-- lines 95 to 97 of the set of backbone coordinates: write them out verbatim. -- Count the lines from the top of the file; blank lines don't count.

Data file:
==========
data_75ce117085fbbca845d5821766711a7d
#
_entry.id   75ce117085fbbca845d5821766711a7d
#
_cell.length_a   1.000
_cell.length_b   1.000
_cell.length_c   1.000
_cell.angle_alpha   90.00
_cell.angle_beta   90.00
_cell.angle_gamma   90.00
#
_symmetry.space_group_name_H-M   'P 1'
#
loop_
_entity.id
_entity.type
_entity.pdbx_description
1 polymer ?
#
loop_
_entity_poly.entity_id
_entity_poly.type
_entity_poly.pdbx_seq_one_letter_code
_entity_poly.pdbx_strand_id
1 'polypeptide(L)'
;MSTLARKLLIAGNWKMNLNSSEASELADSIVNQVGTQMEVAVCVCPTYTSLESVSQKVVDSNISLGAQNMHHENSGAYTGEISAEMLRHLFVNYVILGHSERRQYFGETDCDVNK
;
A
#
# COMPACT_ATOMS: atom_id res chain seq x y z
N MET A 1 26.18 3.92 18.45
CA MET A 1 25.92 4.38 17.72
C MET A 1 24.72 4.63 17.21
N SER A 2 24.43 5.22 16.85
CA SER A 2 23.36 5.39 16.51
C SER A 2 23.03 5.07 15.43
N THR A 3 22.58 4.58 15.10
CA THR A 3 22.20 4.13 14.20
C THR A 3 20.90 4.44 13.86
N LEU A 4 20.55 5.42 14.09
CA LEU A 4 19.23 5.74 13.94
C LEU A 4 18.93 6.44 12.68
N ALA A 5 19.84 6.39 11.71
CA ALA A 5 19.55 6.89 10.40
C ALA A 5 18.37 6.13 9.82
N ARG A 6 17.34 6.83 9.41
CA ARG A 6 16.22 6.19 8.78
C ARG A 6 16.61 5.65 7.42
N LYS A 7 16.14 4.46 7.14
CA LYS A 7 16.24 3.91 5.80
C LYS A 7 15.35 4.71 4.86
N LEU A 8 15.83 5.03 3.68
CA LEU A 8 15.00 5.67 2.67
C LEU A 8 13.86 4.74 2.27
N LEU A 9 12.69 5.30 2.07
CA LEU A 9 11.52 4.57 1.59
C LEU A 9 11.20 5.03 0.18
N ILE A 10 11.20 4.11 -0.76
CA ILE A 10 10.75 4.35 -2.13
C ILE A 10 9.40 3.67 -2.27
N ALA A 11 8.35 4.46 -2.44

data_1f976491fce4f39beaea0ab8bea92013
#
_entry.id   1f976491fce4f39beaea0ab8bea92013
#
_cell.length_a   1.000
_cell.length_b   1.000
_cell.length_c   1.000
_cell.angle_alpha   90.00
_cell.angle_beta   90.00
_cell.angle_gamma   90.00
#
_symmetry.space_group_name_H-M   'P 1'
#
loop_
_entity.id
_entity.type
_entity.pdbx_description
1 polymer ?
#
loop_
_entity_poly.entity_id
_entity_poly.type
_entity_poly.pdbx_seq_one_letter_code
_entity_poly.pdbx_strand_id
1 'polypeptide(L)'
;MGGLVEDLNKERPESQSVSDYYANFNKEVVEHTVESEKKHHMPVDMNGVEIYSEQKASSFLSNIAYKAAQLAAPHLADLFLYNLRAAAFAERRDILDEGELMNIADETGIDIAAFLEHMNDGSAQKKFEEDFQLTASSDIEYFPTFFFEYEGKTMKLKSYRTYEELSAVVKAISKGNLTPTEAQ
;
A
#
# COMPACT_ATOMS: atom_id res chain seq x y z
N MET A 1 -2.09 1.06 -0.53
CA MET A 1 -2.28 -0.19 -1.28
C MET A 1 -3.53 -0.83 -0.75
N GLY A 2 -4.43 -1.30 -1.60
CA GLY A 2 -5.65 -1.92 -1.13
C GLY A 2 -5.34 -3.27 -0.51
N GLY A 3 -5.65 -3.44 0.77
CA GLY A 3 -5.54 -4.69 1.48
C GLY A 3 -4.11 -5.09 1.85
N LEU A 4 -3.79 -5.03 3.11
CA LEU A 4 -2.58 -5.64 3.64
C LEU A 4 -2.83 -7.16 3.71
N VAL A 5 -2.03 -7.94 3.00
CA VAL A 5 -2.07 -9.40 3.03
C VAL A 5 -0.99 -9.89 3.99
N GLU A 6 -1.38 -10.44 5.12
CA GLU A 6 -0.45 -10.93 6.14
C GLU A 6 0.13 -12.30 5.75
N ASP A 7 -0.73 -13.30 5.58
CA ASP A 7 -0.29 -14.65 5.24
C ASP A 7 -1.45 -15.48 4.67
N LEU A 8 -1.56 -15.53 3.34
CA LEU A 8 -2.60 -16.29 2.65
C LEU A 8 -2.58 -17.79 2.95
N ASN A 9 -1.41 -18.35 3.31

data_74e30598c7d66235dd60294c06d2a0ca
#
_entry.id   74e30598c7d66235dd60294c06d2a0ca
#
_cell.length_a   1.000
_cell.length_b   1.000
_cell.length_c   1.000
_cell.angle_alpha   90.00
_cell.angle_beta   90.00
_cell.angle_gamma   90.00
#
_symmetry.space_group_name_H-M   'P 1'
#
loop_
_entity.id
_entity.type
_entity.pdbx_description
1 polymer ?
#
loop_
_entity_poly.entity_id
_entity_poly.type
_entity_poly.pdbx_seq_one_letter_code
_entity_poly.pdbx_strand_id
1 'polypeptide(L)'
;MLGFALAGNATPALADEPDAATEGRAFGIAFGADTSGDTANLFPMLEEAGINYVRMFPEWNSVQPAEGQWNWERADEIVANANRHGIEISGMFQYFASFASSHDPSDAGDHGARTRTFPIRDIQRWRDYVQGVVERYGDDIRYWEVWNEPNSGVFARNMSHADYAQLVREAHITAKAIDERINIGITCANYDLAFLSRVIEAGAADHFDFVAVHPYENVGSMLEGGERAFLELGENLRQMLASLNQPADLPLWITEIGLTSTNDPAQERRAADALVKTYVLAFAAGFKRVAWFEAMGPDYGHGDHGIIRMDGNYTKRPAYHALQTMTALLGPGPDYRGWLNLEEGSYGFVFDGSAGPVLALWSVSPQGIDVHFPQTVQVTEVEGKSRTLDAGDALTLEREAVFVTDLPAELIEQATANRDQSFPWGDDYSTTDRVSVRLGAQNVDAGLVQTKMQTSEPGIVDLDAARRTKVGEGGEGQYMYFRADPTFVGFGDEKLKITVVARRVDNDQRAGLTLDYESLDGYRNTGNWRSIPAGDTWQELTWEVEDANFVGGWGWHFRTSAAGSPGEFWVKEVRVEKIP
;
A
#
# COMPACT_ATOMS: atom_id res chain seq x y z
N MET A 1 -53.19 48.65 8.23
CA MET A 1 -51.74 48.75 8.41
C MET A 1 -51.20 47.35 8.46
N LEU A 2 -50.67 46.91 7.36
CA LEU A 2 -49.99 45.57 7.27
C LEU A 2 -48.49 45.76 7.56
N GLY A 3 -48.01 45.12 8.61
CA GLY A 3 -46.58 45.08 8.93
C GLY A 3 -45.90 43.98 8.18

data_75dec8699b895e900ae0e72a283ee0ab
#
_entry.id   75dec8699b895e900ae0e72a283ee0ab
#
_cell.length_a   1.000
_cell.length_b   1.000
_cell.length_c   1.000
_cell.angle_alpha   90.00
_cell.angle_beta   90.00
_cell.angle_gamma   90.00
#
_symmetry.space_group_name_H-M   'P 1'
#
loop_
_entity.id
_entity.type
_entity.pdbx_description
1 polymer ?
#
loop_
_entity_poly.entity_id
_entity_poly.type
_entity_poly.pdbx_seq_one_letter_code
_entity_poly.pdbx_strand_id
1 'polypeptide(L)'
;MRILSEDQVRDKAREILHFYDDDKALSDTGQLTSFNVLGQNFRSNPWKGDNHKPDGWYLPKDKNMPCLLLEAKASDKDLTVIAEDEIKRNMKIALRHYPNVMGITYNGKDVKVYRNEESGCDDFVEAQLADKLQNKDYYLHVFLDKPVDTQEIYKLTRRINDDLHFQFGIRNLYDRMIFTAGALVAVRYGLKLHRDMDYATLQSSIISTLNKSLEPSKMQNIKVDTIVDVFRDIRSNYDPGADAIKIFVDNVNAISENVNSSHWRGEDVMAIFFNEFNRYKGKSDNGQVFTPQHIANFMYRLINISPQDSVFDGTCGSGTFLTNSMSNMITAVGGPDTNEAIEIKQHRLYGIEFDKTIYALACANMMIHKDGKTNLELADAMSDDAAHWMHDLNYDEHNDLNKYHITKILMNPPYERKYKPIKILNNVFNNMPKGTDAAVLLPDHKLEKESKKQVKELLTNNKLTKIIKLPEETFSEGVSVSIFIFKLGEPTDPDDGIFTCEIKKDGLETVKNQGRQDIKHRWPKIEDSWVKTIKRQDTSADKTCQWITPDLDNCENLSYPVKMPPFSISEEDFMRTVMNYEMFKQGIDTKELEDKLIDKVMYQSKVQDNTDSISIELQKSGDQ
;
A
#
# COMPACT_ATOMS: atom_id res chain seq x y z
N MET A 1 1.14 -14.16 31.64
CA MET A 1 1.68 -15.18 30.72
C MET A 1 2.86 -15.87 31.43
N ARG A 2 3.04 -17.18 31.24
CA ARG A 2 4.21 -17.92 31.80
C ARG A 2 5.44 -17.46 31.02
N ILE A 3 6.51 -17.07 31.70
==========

N GLY A 2 -4.43 -1.30 -1.60
CA GLY A 2 -5.65 -1.92 -1.13
C GLY A 2 -5.34 -3.27 -0.51